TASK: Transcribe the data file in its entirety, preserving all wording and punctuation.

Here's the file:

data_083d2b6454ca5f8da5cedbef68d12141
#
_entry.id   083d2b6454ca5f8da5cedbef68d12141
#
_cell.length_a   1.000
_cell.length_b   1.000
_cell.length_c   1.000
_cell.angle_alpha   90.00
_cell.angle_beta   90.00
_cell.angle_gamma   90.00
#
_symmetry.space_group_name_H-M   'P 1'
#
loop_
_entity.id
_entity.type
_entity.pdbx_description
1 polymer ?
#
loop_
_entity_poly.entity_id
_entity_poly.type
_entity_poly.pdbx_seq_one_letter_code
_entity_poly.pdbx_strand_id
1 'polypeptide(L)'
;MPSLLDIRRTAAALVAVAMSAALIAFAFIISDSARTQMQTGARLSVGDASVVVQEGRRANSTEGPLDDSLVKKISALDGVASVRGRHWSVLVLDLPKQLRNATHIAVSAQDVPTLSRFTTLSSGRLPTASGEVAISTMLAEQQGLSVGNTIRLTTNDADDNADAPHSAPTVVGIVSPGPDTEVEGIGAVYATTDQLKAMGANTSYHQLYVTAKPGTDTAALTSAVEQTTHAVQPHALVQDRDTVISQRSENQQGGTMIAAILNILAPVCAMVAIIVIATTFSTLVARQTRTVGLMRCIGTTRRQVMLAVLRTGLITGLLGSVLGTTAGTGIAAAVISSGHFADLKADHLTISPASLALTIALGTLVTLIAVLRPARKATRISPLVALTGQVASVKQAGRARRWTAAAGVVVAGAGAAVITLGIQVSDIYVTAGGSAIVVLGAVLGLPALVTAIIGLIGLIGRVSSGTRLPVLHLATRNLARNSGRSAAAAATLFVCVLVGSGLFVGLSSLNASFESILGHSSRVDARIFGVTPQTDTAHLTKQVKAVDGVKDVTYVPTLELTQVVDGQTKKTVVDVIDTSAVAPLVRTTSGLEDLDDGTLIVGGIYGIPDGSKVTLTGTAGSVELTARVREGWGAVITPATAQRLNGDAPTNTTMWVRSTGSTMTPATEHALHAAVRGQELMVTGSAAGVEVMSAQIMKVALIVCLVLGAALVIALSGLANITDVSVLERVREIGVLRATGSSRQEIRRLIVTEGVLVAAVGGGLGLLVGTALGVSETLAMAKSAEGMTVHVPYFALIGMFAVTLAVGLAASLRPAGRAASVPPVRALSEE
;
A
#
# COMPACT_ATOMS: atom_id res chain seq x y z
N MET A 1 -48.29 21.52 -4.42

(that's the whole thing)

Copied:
data_083d2b6454ca5f8da5cedbef68d12141
#
_entry.id   083d2b6454ca5f8da5cedbef68d12141
#
_cell.length_a   1.000
_cell.length_b   1.000
_cell.length_c   1.000
_cell.angle_alpha   90.00
_cell.angle_beta   90.00
_cell.angle_gamma   90.00
#
_symmetry.space_group_name_H-M   'P 1'
#
loop_
_entity.id
_entity.type
_entity.pdbx_description
1 polymer ?
#
loop_
_entity_poly.entity_id
_entity_poly.type
_entity_poly.pdbx_seq_one_letter_code
_entity_poly.pdbx_strand_id
1 'polypeptide(L)'
;MPSLLDIRRTAAALVAVAMSAALIAFAFIISDSARTQMQTGARLSVGDASVVVQEGRRANSTEGPLDDSLVKKISALDGVASVRGRHWSVLVLDLPKQLRNATHIAVSAQDVPTLSRFTTLSSGRLPTASGEVAISTMLAEQQGLSVGNTIRLTTNDADDNADAPHSAPTVVGIVSPGPDTEVEGIGAVYATTDQLKAMGANTSYHQLYVTAKPGTDTAALTSAVEQTTHAVQPHALVQDRDTVISQRSENQQGGTMIAAILNILAPVCAMVAIIVIATTFSTLVARQTRTVGLMRCIGTTRRQVMLAVLRTGLITGLLGSVLGTTAGTGIAAAVISSGHFADLKADHLTISPASLALTIALGTLVTLIAVLRPARKATRISPLVALTGQVASVKQAGRARRWTAAAGVVVAGAGAAVITLGIQVSDIYVTAGGSAIVVLGAVLGLPALVTAIIGLIGLIGRVSSGTRLPVLHLATRNLARNSGRSAAAAATLFVCVLVGSGLFVGLSSLNASFESILGHSSRVDARIFGVTPQTDTAHLTKQVKAVDGVKDVTYVPTLELTQVVDGQTKKTVVDVIDTSAVAPLVRTTSGLEDLDDGTLIVGGIYGIPDGSKVTLTGTAGSVELTARVREGWGAVITPATAQRLNGDAPTNTTMWVRSTGSTMTPATEHALHAAVRGQELMVTGSAAGVEVMSAQIMKVALIVCLVLGAALVIALSGLANITDVSVLERVREIGVLRATGSSRQEIRRLIVTEGVLVAAVGGGLGLLVGTALGVSETLAMAKSAEGMTVHVPYFALIGMFAVTLAVGLAASLRPAGRAASVPPVRALSEE
;
A
#
# COMPACT_ATOMS: atom_id res chain seq x y z
N MET A 1 -48.29 21.52 -4.42